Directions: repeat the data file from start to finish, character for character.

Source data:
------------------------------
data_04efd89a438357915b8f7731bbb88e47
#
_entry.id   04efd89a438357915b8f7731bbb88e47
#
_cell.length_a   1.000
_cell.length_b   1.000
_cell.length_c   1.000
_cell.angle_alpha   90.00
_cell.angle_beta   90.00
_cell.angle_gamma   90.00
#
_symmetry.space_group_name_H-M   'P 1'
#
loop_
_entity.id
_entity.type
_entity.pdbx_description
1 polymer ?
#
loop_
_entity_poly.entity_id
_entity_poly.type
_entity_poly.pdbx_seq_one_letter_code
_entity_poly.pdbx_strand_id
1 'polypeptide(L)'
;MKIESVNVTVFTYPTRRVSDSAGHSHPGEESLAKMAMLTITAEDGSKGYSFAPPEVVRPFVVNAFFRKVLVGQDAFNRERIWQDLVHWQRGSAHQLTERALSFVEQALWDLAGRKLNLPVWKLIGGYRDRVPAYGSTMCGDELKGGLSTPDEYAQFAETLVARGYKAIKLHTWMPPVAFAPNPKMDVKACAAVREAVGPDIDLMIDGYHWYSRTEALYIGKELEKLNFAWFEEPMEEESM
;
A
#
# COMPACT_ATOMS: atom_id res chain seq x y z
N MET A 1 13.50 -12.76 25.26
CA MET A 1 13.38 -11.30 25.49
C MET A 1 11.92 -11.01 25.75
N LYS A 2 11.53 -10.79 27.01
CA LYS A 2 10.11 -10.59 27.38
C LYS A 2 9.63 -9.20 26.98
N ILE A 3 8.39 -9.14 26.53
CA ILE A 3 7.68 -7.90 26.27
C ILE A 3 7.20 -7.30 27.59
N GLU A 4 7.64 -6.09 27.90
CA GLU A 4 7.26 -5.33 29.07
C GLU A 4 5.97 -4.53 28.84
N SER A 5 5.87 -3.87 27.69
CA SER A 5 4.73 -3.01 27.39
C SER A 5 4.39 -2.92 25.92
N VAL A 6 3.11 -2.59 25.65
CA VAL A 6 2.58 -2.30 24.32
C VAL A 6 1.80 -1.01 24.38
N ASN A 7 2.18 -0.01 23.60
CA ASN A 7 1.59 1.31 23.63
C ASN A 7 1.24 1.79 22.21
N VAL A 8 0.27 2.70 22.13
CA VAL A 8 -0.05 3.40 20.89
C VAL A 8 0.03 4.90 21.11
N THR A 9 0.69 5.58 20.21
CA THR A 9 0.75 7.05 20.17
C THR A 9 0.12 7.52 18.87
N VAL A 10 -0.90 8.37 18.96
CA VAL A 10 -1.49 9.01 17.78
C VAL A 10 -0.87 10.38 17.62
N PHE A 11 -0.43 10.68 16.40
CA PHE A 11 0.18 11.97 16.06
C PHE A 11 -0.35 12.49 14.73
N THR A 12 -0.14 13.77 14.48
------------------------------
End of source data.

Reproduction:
data_04efd89a438357915b8f7731bbb88e47
#
_entry.id   04efd89a438357915b8f7731bbb88e47
#
_cell.length_a   1.000
_cell.length_b   1.000
_cell.length_c   1.000
_cell.angle_alpha   90.00
_cell.angle_beta   90.00
_cell.angle_gamma   90.00
#
_symmetry.space_group_name_H-M   'P 1'
#
loop_
_entity.id
_entity.type
_entity.pdbx_description
1 polymer ?
#
loop_
_entity_poly.entity_id
_entity_poly.type
_entity_poly.pdbx_seq_one_letter_code
_entity_poly.pdbx_strand_id
1 'polypeptide(L)'
;MKIESVNVTVFTYPTRRVSDSAGHSHPGEESLAKMAMLTITAEDGSKGYSFAPPEVVRPFVVNAFFRKVLVGQDAFNRERIWQDLVHWQRGSAHQLTERALSFVEQALWDLAGRKLNLPVWKLIGGYRDRVPAYGSTMCGDELKGGLSTPDEYAQFAETLVARGYKAIKLHTWMPPVAFAPNPKMDVKACAAVREAVGPDIDLMIDGYHWYSRTEALYIGKELEKLNFAWFEEPMEEESM
;
A
#
# COMPACT_ATOMS: atom_id res chain seq x y z
N MET A 1 13.50 -12.76 25.26
CA MET A 1 13.38 -11.30 25.49
C MET A 1 11.92 -11.01 25.75
N LYS A 2 11.53 -10.79 27.01
CA LYS A 2 10.11 -10.59 27.38
C LYS A 2 9.63 -9.20 26.98
N ILE A 3 8.39 -9.14 26.53
CA ILE A 3 7.68 -7.90 26.27
C ILE A 3 7.20 -7.30 27.59
N GLU A 4 7.64 -6.09 27.90
CA GLU A 4 7.26 -5.33 29.07
C GLU A 4 5.97 -4.53 28.84
N SER A 5 5.87 -3.87 27.69
CA SER A 5 4.73 -3.01 27.39
C SER A 5 4.39 -2.92 25.92
N VAL A 6 3.11 -2.59 25.65
CA VAL A 6 2.58 -2.30 24.32
C VAL A 6 1.80 -1.01 24.38
N ASN A 7 2.18 -0.01 23.60
CA ASN A 7 1.59 1.31 23.63
C ASN A 7 1.24 1.79 22.21
N VAL A 8 0.27 2.70 22.13
CA VAL A 8 -0.05 3.40 20.89
C VAL A 8 0.03 4.90 21.11
N THR A 9 0.69 5.58 20.21
CA THR A 9 0.75 7.05 20.17
C THR A 9 0.12 7.52 18.87
N VAL A 10 -0.90 8.37 18.96
CA VAL A 10 -1.49 9.01 17.78
C VAL A 10 -0.87 10.38 17.62
N PHE A 11 -0.43 10.68 16.40
CA PHE A 11 0.18 11.97 16.06
C PHE A 11 -0.35 12.49 14.73
N THR A 12 -0.14 13.77 14.48